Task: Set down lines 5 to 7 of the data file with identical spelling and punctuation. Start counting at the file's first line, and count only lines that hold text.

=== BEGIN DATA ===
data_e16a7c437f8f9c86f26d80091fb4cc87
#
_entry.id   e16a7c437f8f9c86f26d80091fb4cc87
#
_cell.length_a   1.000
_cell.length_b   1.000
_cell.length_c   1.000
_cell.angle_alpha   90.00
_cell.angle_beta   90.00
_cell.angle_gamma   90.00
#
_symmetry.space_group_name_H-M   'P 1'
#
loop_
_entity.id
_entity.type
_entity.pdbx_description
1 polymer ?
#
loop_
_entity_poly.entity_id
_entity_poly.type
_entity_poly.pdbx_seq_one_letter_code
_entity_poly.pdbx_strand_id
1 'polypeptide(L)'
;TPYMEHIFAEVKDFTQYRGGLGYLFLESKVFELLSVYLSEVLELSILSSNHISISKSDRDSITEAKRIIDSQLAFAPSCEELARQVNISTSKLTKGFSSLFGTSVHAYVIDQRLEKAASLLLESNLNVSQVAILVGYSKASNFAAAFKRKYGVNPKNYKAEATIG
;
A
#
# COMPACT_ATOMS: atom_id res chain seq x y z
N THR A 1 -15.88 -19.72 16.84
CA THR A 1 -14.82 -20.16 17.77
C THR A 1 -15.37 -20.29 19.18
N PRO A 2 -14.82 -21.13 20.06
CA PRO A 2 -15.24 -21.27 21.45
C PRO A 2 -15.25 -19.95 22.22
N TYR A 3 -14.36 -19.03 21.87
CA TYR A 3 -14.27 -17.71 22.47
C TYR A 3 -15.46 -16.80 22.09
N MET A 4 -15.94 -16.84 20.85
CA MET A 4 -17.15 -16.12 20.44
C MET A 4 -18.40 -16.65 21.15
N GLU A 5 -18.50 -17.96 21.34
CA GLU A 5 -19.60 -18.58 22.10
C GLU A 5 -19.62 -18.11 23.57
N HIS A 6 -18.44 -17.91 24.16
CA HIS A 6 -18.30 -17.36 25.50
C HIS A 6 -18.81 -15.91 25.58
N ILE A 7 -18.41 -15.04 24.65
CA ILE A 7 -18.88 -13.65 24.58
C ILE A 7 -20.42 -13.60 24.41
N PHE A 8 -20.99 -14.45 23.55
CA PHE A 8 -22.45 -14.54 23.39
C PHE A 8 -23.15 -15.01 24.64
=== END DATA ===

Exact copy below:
_cell.length_a   1.000
_cell.length_b   1.000
_cell.length_c   1.000